Then and Now: Beachland Ballroom
The History of a Rock 'N' Roll Hotspot
By Annie Zaleski, Image by Cody York
Sock hops, poodle skirts, Beatniks and the dawn of rock 'n' roll. The 1950s were a time of affluence, transition and growth in the United States — and Cleveland.
In the east side neighborhood of Cleveland, the 1950s were kicked off with the opening of the Croatian Liberty Home, a bustling nexus for Cleveland's Croatian community. The sturdy Collinwood brick building became known for hosting political speeches, polka, dancing and Tamburitza music.
The location made sense: Croatian immigrants settled in neighborhoods all over Cleveland between the 1880s and 1980s, but especially put down roots in Collinwood, which offered easy access to factory and railroad jobs.
Today, Collinwood still takes pride in its global origins — especially as seen (and heard) in the eclectic music booked at the music must-visit hotspot Beachland Ballroom, which operates in the former Croatian Liberty Home space.
Image by: Cody York
Croatian ex-pats formed fraternal societies that served as community and charity hubs. For example, Lodge 235, which was called Croatian Liberty, was founded in 1906 by the National Croatian Society (later the Croatian Fraternal Union). As the decades progressed, new immigrants began to protest against the oppressive conditions back home in Croatia, and these lodges also became places for political activity.
By 1950, the local Croatian population needed a larger gathering place. Enter the Croatian Liberty Home, which was built and then operated by the Croatian Fraternal Union Lodge 235. According to a Plain Dealer story on the building's grand opening—a gala event featuring dinner and dancing—the building cost $100,000, a sum the group had reportedly spent an impressive two decades amassing.
In addition to being a place for politics and community, the Croatian Liberty Home hosted music and dance performances and, later, Croatian Chess Club meetings.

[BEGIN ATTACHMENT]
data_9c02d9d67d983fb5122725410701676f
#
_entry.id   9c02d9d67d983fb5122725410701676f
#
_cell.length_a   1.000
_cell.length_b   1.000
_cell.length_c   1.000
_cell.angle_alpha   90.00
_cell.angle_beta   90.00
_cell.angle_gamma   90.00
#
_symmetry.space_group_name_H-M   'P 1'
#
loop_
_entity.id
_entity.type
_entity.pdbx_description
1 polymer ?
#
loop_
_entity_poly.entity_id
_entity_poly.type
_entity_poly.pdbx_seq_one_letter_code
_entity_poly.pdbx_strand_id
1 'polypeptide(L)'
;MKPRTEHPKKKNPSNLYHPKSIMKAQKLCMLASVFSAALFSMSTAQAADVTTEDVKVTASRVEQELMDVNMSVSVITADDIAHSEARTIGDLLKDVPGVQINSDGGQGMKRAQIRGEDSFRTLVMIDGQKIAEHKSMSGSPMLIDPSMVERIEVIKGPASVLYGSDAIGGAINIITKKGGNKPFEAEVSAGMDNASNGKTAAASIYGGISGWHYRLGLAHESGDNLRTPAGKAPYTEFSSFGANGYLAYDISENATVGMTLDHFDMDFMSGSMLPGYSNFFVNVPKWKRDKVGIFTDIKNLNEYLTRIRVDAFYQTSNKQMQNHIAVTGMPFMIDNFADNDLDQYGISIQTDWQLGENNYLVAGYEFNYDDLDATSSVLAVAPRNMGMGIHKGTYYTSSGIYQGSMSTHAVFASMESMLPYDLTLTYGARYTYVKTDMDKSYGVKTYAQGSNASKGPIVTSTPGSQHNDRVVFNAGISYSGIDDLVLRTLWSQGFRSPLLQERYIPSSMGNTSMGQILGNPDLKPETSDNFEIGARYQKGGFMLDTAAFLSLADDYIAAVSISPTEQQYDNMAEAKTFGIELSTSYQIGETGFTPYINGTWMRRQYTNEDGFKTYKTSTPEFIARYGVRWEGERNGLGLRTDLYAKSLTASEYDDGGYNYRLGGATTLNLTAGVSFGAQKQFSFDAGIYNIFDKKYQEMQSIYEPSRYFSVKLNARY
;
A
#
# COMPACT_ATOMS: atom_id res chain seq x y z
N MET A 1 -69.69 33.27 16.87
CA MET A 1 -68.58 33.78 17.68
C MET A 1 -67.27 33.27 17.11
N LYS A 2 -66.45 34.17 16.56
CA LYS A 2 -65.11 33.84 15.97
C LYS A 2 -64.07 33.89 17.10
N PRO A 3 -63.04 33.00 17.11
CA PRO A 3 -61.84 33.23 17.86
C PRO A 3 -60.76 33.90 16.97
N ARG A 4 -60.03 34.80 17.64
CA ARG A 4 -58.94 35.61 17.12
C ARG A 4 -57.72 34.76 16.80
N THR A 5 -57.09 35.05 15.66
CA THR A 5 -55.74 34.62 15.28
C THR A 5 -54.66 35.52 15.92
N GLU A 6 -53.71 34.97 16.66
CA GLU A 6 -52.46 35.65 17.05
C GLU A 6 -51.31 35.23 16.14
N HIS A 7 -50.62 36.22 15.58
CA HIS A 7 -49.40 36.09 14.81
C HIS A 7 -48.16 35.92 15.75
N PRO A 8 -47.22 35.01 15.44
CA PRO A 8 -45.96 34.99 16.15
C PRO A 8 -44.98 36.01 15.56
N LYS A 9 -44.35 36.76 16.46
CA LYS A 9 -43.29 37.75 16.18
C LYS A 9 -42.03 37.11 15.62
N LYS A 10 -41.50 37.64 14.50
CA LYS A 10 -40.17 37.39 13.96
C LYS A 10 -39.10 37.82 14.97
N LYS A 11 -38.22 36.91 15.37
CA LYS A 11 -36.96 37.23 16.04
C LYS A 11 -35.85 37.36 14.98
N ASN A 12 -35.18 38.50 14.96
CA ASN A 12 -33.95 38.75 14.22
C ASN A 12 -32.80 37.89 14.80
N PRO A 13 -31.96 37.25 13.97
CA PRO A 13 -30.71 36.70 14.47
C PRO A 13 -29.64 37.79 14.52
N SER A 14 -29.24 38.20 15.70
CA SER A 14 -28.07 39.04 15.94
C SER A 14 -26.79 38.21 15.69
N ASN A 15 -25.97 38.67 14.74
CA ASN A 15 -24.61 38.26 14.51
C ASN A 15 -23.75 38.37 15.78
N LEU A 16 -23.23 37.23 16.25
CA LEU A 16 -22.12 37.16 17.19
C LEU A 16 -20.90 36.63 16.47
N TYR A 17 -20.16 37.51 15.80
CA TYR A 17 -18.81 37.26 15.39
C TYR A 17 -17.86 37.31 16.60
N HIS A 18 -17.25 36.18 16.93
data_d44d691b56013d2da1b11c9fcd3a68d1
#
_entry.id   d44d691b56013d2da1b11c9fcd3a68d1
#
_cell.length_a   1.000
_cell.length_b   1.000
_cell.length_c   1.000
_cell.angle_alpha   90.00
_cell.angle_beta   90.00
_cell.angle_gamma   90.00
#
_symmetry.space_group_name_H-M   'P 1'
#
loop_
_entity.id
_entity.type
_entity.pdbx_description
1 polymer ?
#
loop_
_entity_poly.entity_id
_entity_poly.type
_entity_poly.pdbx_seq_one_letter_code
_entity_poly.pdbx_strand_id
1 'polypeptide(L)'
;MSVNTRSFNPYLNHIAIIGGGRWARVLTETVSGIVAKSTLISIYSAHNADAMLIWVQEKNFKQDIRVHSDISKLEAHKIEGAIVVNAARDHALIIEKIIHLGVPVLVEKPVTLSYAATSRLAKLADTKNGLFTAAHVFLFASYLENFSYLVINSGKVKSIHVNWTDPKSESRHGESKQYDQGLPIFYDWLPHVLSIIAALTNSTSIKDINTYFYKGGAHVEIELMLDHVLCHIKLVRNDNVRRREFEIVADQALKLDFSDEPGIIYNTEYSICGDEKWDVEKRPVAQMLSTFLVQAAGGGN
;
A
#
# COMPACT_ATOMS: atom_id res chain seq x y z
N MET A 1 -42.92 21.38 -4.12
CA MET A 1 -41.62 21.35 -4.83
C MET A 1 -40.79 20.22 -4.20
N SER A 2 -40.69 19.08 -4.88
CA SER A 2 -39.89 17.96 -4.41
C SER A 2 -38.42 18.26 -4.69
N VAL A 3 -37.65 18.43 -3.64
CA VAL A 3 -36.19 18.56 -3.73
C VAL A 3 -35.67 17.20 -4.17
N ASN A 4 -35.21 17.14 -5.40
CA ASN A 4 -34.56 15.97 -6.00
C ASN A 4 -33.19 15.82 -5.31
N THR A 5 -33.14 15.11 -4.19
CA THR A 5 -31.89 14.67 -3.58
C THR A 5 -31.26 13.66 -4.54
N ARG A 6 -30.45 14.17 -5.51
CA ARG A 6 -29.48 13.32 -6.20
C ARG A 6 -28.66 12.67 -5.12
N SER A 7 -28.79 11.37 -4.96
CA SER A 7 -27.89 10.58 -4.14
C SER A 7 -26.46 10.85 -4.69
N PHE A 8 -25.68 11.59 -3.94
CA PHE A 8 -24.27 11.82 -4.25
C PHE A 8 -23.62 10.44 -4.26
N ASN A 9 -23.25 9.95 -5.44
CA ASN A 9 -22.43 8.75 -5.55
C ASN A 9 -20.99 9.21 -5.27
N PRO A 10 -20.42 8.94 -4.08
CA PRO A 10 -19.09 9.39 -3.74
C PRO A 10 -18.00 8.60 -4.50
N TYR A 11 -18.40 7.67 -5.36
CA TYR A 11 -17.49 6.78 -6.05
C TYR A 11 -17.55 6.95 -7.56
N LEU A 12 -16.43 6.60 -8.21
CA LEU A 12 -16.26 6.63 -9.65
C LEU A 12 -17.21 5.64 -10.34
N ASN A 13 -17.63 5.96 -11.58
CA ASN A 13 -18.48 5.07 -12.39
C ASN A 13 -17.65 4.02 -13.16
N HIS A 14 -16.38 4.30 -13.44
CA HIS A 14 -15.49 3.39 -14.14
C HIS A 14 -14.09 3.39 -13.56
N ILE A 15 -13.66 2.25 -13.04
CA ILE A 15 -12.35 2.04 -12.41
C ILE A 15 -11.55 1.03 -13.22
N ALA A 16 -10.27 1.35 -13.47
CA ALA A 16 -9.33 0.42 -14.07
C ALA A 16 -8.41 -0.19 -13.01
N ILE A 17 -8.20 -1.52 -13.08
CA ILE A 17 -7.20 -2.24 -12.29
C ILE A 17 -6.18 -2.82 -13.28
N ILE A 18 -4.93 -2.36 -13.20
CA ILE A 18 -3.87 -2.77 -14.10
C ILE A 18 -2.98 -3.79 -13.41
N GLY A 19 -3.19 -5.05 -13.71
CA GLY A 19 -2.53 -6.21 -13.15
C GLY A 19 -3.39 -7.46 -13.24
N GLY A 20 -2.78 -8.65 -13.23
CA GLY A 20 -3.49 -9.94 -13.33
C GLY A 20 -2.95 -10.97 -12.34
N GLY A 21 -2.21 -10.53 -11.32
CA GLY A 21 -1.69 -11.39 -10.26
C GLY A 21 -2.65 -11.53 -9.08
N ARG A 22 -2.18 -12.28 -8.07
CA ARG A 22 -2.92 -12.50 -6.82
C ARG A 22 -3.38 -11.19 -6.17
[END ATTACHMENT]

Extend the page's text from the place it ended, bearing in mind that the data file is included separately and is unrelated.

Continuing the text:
In 2000, then-Pat's in the Flats booker Mark Leddy and long-time area journalist (and Collinwood resident) Cindy Barber opened a music venue in the Croatian Liberty Home space. (The pair purchased the building, which was by then vacant, for $250,000.) Leddy and Barber called the venue the Beachland Ballroom, in a nod to a nickname given to the area around the nearby amusement park Euclid Beach Park.
Although the Beachland started off having shows mainly on the weekends, the venue now buzzes with activity nearly every day of the week, with concerts taking place both in its cozy tavern and a larger ballroom space. Both of these spaces pay homage to the building's Croatian roots, in the form of vintage beer signs, original building accents and intricate wall art.
The Black Keys and White Stripes played early shows there — a testament to the venue's dedication to giving new bands a shot — while its current slate of concerts covers every genre under the sun, including roots, hip-hop, punk, rock and electronic.
Perhaps even more important, the Beachland is and was a catalyst for Collinwood itself, particularly on Waterloo Road. Bars and restaurants (Millard Fillmore Presidential Library, Citizen Pie), record (Blue Arrow Records) and retail (STAR POP Vintage + Modern) stores, and art galleries (Waterloo Arts) have given the neighborhood an economic and cultural boost.
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